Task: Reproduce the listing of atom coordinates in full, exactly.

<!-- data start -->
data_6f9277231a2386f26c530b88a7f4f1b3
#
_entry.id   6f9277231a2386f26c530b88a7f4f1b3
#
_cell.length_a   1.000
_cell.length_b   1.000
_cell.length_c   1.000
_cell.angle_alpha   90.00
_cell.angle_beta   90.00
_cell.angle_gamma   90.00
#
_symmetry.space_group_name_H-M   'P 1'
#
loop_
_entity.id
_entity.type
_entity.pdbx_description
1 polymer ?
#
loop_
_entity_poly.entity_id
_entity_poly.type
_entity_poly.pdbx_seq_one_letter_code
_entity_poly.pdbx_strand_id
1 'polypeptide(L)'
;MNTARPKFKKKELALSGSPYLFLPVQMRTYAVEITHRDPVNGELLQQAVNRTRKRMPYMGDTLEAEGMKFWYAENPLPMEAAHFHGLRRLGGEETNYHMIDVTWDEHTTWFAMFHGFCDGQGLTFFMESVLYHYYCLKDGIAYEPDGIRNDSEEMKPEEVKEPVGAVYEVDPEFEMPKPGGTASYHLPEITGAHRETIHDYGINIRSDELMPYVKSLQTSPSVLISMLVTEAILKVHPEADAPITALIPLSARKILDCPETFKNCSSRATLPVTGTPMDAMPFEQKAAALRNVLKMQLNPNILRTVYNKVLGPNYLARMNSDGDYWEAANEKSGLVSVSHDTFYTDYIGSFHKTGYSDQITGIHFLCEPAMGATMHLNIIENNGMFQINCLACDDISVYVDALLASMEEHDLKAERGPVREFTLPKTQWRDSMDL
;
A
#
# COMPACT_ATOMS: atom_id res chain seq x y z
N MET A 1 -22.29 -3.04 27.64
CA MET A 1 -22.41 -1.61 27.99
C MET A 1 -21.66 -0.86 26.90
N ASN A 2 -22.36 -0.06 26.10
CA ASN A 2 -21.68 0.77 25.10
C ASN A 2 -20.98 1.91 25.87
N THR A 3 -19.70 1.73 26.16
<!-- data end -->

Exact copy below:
data_6f9277231a2386f26c530b88a7f4f1b3
#
_entry.id   6f9277231a2386f26c530b88a7f4f1b3
#
_cell.length_a   1.000
_cell.length_b   1.000
_cell.length_c   1.000
_cell.angle_alpha   90.00
_cell.angle_beta   90.00
_cell.angle_gamma   90.00
#
_symmetry.space_group_name_H-M   'P 1'
#
loop_
_entity.id
_entity.type
_entity.pdbx_description
1 polymer ?
#
loop_
_entity_poly.entity_id
_entity_poly.type
_entity_poly.pdbx_seq_one_letter_code
_entity_poly.pdbx_strand_id
1 'polypeptide(L)'
;MNTARPKFKKKELALSGSPYLFLPVQMRTYAVEITHRDPVNGELLQQAVNRTRKRMPYMGDTLEAEGMKFWYAENPLPMEAAHFHGLRRLGGEETNYHMIDVTWDEHTTWFAMFHGFCDGQGLTFFMESVLYHYYCLKDGIAYEPDGIRNDSEEMKPEEVKEPVGAVYEVDPEFEMPKPGGTASYHLPEITGAHRETIHDYGINIRSDELMPYVKSLQTSPSVLISMLVTEAILKVHPEADAPITALIPLSARKILDCPETFKNCSSRATLPVTGTPMDAMPFEQKAAALRNVLKMQLNPNILRTVYNKVLGPNYLARMNSDGDYWEAANEKSGLVSVSHDTFYTDYIGSFHKTGYSDQITGIHFLCEPAMGATMHLNIIENNGMFQINCLACDDISVYVDALLASMEEHDLKAERGPVREFTLPKTQWRDSMDL
;
A
#
# COMPACT_ATOMS: atom_id res chain seq x y z
N MET A 1 -22.29 -3.04 27.64
CA MET A 1 -22.41 -1.61 27.99
C MET A 1 -21.66 -0.86 26.90
N ASN A 2 -22.36 -0.06 26.10
CA ASN A 2 -21.68 0.77 25.10
C ASN A 2 -20.98 1.91 25.87
N THR A 3 -19.70 1.73 26.16